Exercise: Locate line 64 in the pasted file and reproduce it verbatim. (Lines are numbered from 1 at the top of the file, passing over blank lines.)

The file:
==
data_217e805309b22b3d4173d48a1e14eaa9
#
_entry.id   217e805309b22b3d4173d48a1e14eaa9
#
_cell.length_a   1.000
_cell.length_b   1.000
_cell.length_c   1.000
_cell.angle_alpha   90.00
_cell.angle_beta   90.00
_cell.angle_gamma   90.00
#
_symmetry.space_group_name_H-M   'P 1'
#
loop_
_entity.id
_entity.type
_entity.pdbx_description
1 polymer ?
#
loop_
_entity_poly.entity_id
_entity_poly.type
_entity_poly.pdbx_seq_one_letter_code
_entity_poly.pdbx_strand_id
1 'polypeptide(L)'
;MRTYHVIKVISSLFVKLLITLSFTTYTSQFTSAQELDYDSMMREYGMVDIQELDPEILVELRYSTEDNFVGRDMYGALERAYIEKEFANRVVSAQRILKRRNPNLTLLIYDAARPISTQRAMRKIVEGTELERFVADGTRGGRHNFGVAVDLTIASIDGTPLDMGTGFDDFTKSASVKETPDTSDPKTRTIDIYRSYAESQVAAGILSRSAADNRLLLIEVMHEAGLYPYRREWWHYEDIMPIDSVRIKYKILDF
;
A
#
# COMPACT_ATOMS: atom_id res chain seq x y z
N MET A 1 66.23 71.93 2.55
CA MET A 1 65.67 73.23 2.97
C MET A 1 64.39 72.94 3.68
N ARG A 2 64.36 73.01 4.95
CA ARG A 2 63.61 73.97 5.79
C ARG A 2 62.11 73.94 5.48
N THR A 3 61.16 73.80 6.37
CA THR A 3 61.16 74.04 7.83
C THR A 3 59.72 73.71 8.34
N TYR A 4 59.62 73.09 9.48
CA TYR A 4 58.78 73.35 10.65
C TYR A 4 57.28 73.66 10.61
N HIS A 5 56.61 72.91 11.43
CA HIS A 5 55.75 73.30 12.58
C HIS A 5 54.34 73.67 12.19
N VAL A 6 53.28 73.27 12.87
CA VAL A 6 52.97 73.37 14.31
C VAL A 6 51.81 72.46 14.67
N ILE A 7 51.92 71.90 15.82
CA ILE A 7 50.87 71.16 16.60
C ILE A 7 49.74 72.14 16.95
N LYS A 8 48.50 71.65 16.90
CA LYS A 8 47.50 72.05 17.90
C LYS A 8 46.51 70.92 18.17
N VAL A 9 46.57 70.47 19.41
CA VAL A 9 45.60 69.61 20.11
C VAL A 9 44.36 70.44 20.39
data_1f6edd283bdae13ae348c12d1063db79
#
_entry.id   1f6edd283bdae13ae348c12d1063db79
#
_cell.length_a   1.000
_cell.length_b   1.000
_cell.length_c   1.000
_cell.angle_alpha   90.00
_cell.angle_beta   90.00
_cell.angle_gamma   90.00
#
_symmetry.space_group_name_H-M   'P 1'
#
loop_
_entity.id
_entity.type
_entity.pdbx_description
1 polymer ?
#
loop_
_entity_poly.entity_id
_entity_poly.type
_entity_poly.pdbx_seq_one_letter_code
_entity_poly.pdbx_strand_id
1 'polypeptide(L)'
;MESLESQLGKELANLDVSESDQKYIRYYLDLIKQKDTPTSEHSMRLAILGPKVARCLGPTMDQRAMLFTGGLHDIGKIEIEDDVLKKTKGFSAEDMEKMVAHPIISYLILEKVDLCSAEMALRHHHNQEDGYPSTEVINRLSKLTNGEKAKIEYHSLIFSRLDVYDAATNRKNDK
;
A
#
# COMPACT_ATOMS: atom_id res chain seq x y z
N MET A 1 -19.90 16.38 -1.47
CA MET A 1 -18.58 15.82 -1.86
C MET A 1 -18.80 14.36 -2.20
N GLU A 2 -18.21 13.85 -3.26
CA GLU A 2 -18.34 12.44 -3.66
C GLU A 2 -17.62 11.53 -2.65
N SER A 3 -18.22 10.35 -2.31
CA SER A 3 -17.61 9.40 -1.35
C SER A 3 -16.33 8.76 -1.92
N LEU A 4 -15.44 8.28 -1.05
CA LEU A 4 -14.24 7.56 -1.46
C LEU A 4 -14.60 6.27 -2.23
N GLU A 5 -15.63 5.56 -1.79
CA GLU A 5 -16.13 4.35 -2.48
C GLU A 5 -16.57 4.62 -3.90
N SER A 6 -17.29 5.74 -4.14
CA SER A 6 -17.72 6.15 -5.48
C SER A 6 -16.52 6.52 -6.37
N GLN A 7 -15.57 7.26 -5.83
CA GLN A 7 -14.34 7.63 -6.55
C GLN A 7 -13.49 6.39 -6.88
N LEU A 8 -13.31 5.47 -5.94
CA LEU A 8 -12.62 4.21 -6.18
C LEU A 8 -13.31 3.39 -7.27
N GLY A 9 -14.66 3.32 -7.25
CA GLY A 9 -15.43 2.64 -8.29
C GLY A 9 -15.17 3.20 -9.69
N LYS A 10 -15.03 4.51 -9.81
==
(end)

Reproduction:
_cell.length_c   1.000